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Frontier High teacher appeared in pornographic videos, sources say


A photo taken outside Frontier High School.

A Frontier High School science teacher was placed on leave Monday after students discovered pornographic online videos in which she was featured, according to multiple sources.

Several students found the videos of Emily Salazar last week and began circulating the news on social media, sources said. By Monday morning "the whole school knew," according to a Frontier High parent, who spoke on condition of anonymity because she is heavily involved with the school. 

"And I have to tell you, (the videos) are horrific," the parent said of their content. "The videos are bad. They're bad."

The Kern High School District has said Salazar, 36, is on paid administrative leave but provided no further comment. 

The parent said the videos she has seen show Salazar's face, and she's positive the person they depict is the same woman who was teaching at Frontier.

No students are in the videos, the parent said, and she doesn't believe any crimes were committed. 

But she finds the teacher's behavior disturbing. 

"I think it's disgusting, especially a high school teacher, risking knowing that her students could see her doing that," she said. 

Another parent, who also asked for anonymity, said Salazar has been at Frontier since at least 2017. She said she didn't know about her pornographic work until Monday. She was surprised, but not shocked.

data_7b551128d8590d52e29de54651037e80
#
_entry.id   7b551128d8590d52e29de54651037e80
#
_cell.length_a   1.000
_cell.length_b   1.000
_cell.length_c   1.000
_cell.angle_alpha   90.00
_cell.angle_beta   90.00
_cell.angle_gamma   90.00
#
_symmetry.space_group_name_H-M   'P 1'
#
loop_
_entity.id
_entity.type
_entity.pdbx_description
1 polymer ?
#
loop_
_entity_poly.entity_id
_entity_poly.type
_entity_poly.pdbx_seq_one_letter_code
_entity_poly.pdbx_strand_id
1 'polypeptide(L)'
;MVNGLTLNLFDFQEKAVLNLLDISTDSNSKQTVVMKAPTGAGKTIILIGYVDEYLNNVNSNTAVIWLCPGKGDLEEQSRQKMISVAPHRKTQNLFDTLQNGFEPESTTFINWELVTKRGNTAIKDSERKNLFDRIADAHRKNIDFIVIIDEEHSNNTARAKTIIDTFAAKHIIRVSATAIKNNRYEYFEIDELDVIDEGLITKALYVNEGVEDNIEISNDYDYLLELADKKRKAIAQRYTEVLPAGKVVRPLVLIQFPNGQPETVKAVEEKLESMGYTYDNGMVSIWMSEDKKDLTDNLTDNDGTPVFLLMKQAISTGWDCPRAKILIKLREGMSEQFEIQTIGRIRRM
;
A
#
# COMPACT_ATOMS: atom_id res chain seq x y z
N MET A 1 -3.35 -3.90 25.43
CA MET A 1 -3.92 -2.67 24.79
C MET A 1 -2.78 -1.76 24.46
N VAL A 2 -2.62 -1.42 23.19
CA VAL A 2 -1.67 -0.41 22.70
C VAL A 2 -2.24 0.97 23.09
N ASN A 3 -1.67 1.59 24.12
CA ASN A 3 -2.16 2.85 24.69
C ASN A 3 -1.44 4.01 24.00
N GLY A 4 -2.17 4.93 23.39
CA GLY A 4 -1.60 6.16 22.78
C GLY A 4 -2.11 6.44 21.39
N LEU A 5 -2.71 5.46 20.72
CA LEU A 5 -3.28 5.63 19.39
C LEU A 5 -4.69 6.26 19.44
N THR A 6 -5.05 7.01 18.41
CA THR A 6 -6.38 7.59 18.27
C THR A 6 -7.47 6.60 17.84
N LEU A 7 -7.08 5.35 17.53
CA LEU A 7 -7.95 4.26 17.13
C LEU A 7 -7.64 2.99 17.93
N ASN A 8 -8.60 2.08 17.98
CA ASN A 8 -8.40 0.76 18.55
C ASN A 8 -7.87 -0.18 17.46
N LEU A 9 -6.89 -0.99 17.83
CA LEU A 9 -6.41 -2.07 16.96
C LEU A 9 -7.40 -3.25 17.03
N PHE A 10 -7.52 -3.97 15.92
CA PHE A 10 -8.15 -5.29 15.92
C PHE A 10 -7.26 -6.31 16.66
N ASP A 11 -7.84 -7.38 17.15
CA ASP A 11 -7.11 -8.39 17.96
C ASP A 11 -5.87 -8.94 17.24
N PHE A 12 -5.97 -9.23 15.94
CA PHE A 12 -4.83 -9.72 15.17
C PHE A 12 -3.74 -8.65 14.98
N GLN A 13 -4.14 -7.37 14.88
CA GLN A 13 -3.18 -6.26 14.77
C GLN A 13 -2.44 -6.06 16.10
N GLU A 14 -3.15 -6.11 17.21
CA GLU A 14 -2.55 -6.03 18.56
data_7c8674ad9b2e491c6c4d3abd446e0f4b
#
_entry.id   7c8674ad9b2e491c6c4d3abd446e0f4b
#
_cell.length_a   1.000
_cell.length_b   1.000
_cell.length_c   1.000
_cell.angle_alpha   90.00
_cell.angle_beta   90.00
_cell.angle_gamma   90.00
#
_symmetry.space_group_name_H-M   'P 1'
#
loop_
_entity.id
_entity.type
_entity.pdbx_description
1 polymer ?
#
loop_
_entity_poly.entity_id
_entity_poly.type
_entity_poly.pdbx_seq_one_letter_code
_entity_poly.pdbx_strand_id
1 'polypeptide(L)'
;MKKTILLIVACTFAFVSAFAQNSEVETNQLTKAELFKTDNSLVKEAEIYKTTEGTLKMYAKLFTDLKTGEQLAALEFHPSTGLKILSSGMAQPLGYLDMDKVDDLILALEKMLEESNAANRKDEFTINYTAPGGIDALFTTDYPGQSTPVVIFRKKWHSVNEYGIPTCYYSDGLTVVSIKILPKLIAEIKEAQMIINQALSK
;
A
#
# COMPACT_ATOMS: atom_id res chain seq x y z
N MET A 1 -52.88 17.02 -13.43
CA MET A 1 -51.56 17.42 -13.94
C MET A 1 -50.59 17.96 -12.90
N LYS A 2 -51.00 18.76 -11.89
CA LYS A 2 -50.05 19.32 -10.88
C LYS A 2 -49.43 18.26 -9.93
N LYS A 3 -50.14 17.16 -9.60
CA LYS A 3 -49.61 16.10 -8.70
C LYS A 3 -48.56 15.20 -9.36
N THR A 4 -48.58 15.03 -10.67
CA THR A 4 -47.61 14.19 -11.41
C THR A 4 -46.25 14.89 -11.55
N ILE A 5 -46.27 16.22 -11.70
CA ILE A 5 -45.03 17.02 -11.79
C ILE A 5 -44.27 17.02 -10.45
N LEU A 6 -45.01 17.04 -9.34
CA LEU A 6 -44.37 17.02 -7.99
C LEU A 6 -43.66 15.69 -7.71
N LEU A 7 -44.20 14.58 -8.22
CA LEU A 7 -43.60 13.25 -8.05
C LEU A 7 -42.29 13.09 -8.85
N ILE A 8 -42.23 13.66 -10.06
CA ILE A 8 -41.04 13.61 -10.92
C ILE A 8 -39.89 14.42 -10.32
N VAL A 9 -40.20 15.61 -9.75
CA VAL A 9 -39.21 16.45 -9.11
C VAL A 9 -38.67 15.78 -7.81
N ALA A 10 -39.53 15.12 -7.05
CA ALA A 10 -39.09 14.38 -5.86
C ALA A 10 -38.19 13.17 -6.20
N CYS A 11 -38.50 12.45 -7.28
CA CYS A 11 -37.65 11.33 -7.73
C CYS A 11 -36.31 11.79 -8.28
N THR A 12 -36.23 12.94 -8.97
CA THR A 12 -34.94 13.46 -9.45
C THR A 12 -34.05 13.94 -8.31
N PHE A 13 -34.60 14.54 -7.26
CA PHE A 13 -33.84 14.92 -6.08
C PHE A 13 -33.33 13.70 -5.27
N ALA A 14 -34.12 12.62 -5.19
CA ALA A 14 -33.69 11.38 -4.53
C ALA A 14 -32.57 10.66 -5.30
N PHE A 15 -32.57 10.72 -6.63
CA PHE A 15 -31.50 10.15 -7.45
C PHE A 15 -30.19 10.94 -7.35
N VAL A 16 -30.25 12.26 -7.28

"It's unfortunate, honestly, that when you hear things like this it's not shocking anymore," she said. "In this day and age so many things happen, it's just part of our time."

Others, however, said it shouldn't matter what Salazar does in her free time and she should keep her job.

"Big deal!" Sarah Kirschner posted on Facebook. "If she didn't break the law then who cares?"

And Chandra Beatty wrote, in part, "It’s not like she was doing it with students or shared it with them. Why are people so hung up about sex?"

Bakersfield police spokesman Sgt. Brian Holcombe has said the department is not involved in the district investigation. 

While Salazar's alleged actions aren't believed to be criminal, she could still face discipline, including dismissal. 

Joshua Speaks, public affairs manager for the California Commission on Teacher Credentialing, said it has reviewed pornography cases in the past and the outcomes differ depending on a variety of factors.  

First, the Committee on Credentials — the body at the commission that handles discipline cases — would need a jurisdiction to investigate. 

"In a case like this, the most likely avenue would be a report from her superintendent," Speaks said in an email. "If she was suspended for more than 10 days or dismissed as a result of her actions, the superintendent is required by law to report the case to us."

Once the committee opens an investigation, he said, the case is reviewed under what are commonly known as "Morrison factors," articulated by the California Supreme Court for determining fitness to teach. 

Those factors are: likelihood of recurrence of the questioned conduct; extenuating or aggravating factors; effect of notoriety and publicity; impairment of teacher-student relationships; disruption of the education process; motive; and when the conduct occurred.

"So, for example," Speaks wrote, "a teacher who produced pornographic videos in her 20s, and was now an educator in her 50s would be viewed differently than someone whose conduct was current."

He said it would also matter if students were aware of the videos, if they were commonly available through major sites, if their publication was intentional versus revenge porn posted by an ex, and other factors. 

Jason Kotowski can be reached at 661-395-7491. Follow him on Twitter: @tbcbreakingnews.

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